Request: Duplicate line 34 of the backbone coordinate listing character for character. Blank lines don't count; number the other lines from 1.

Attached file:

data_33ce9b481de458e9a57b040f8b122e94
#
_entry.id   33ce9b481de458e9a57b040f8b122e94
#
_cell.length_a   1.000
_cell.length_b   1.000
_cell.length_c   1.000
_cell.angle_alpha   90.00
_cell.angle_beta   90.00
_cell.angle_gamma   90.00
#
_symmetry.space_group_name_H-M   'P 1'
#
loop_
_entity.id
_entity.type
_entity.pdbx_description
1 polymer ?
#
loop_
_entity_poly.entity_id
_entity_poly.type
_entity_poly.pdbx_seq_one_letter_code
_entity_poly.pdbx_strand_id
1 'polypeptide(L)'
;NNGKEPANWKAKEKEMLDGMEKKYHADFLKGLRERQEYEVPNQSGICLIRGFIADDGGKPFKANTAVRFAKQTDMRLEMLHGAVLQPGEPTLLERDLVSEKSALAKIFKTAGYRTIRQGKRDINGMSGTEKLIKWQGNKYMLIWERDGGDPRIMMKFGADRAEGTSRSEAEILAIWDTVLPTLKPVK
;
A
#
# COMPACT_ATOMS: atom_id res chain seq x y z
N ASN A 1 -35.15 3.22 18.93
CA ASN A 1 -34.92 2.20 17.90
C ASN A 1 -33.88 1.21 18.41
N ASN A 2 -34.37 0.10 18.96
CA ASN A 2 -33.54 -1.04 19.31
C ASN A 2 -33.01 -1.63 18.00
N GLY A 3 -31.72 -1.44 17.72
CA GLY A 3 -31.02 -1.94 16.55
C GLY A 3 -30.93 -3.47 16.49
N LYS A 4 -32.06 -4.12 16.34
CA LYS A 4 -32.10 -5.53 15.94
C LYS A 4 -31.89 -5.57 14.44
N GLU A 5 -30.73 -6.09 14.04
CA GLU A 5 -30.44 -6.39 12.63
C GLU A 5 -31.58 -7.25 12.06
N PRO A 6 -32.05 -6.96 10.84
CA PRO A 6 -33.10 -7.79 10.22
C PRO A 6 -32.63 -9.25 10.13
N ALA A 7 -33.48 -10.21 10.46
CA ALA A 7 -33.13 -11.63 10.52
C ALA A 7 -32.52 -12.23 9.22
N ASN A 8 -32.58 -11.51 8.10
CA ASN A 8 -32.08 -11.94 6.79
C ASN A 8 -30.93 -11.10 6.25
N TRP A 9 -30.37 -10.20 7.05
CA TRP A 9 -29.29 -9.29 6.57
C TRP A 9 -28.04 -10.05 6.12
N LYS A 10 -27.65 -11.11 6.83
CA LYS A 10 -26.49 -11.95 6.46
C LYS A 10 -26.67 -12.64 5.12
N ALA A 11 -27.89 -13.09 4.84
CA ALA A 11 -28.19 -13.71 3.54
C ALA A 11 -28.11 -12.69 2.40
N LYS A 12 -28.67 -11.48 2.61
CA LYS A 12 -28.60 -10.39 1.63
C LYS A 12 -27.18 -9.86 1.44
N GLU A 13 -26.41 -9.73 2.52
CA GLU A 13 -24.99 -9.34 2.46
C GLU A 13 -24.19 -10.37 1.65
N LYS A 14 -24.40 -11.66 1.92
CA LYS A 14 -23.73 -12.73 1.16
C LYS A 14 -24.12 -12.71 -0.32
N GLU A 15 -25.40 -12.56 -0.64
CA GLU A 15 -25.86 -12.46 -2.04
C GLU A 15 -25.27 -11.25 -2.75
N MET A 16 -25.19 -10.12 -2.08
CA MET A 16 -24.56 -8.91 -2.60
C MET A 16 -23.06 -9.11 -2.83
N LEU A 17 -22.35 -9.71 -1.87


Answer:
N ASN A 2 -34.37 0.10 18.96